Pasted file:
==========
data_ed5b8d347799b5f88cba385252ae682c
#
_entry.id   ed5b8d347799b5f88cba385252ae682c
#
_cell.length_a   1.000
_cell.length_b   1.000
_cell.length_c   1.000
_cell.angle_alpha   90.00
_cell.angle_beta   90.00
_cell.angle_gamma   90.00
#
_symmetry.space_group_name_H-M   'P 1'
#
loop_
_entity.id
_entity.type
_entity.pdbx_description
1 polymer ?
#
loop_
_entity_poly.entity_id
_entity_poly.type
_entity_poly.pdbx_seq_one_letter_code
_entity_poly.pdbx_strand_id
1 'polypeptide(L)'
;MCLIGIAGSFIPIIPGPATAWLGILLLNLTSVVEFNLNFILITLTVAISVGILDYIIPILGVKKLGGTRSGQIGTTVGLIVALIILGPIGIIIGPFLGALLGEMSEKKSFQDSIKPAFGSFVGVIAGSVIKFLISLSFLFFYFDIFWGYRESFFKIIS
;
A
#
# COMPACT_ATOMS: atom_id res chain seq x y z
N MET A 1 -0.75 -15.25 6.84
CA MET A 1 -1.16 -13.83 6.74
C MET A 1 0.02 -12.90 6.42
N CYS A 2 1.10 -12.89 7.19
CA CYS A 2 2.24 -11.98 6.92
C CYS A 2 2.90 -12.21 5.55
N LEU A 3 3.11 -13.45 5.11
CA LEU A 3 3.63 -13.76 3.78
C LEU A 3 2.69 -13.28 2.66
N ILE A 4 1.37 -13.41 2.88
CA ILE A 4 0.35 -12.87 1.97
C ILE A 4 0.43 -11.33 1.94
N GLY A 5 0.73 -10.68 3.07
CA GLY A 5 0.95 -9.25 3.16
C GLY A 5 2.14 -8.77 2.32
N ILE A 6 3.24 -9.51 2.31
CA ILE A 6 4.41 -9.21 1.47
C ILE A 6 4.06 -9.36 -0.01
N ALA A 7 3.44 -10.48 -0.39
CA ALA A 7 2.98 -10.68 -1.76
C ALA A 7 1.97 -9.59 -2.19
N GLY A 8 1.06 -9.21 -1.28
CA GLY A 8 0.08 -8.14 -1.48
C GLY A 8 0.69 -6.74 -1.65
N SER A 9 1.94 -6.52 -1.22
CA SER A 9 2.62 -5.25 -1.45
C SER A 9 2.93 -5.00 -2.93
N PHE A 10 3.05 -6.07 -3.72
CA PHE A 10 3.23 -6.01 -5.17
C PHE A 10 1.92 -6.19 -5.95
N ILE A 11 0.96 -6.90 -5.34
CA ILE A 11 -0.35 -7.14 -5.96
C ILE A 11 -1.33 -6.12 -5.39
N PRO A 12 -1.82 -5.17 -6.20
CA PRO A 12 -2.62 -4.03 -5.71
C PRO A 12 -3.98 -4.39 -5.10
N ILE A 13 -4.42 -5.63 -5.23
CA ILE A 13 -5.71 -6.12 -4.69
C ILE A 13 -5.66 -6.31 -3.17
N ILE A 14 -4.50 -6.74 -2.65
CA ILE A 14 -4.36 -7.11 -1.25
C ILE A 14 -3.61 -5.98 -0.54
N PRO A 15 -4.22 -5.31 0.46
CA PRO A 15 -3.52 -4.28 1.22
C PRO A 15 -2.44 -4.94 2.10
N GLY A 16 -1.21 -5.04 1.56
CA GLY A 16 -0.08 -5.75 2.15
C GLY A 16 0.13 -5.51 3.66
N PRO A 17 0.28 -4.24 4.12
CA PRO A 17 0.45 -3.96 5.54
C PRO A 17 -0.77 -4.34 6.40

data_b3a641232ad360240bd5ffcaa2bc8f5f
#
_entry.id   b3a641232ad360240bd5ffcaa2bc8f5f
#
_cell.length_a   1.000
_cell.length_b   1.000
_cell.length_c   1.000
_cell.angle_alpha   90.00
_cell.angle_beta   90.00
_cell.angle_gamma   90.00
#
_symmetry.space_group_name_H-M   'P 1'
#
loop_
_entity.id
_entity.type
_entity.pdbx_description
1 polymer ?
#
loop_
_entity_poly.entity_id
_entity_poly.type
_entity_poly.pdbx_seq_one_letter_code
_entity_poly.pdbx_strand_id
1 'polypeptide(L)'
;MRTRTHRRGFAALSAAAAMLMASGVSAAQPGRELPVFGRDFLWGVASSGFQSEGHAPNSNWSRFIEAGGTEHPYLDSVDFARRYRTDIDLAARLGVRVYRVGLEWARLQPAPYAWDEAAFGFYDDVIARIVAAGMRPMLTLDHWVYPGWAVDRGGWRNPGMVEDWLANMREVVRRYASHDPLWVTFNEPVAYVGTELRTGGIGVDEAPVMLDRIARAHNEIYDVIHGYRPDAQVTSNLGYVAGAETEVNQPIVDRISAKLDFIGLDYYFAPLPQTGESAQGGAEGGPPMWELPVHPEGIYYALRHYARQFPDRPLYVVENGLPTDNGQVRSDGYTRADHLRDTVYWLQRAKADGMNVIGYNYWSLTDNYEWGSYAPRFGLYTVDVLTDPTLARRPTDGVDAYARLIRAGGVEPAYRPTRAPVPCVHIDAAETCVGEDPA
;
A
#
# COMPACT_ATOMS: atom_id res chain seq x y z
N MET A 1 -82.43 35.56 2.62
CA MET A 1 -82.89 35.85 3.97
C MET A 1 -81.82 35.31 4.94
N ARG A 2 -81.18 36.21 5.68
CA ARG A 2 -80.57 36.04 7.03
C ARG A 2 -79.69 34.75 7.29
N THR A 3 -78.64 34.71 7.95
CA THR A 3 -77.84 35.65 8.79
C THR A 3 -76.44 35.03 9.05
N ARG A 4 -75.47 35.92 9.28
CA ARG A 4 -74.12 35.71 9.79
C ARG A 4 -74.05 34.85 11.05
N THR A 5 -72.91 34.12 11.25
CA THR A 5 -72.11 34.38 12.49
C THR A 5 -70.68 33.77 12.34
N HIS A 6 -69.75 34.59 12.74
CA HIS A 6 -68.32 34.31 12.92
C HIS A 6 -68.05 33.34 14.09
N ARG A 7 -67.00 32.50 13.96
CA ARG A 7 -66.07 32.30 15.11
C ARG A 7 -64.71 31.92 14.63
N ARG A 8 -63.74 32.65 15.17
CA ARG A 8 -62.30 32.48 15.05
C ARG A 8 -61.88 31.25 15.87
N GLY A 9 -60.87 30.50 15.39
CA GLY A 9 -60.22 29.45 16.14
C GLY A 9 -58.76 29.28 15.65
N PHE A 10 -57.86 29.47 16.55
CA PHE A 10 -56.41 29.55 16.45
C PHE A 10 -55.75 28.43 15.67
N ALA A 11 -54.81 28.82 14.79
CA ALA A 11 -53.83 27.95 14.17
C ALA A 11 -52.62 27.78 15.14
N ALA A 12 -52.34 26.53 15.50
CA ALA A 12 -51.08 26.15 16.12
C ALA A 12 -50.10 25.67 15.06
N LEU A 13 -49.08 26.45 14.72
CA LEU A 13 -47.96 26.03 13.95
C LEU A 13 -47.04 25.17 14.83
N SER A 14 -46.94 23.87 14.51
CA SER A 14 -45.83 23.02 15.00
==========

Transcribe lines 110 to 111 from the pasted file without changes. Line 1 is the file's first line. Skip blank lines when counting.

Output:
#
# COMPACT_ATOMS: atom_id res chain seq x y z